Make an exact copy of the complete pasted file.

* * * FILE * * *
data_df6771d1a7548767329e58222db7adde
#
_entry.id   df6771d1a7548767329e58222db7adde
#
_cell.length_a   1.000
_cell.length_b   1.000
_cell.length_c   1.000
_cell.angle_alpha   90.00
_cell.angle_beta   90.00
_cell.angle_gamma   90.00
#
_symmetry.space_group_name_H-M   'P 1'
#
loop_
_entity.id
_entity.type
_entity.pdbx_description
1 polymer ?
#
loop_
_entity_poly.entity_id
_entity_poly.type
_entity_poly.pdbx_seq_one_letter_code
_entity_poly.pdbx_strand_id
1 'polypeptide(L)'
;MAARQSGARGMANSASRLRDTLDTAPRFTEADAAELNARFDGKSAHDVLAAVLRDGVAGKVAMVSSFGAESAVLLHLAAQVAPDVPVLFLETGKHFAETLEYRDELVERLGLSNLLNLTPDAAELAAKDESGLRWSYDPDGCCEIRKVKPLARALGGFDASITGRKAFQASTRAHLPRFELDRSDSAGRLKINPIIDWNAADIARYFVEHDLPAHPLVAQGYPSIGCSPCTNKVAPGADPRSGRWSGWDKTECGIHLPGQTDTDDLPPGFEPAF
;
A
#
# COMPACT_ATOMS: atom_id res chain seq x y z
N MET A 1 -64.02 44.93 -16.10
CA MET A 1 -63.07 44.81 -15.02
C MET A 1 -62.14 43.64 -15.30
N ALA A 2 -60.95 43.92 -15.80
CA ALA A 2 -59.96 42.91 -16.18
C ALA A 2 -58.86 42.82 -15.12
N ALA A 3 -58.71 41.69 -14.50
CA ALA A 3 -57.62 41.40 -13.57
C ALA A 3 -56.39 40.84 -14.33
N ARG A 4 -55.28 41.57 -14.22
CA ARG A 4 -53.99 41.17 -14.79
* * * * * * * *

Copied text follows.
data_df6771d1a7548767329e58222db7adde
#
_entry.id   df6771d1a7548767329e58222db7adde
#
_cell.length_a   1.000
_cell.length_b   1.000
_cell.length_c   1.000
_cell.angle_alpha   90.00
_cell.angle_beta   90.00
_cell.angle_gamma   90.00
#
_symmetry.space_group_name_H-M   'P 1'
#
loop_
_entity.id
_entity.type
_entity.pdbx_description
1 polymer ?
#
loop_
_entity_poly.entity_id
_entity_poly.type
_entity_poly.pdbx_seq_one_letter_code
_entity_poly.pdbx_strand_id
1 'polypeptide(L)'
;MAARQSGARGMANSASRLRDTLDTAPRFTEADAAELNARFDGKSAHDVLAAVLRDGVAGKVAMVSSFGAESAVLLHLAAQVAPDVPVLFLETGKHFAETLEYRDELVERLGLSNLLNLTPDAAELAAKDESGLRWSYDPDGCCEIRKVKPLARALGGFDASITGRKAFQASTRAHLPRFELDRSDSAGRLKINPIIDWNAADIARYFVEHDLPAHPLVAQGYPSIGCSPCTNKVAPGADPRSGRWSGWDKTECGIHLPGQTDTDDLPPGFEPAF
;
A
#
# COMPACT_ATOMS: atom_id res chain seq x y z
N MET A 1 -64.02 44.93 -16.10
CA MET A 1 -63.07 44.81 -15.02
C MET A 1 -62.14 43.64 -15.30
N ALA A 2 -60.95 43.92 -15.80
CA ALA A 2 -59.96 42.91 -16.18
C ALA A 2 -58.86 42.82 -15.12
N ALA A 3 -58.71 41.69 -14.50
CA ALA A 3 -57.62 41.40 -13.57
C ALA A 3 -56.39 40.84 -14.33
N ARG A 4 -55.28 41.57 -14.22
CA ARG A 4 -53.99 41.17 -14.79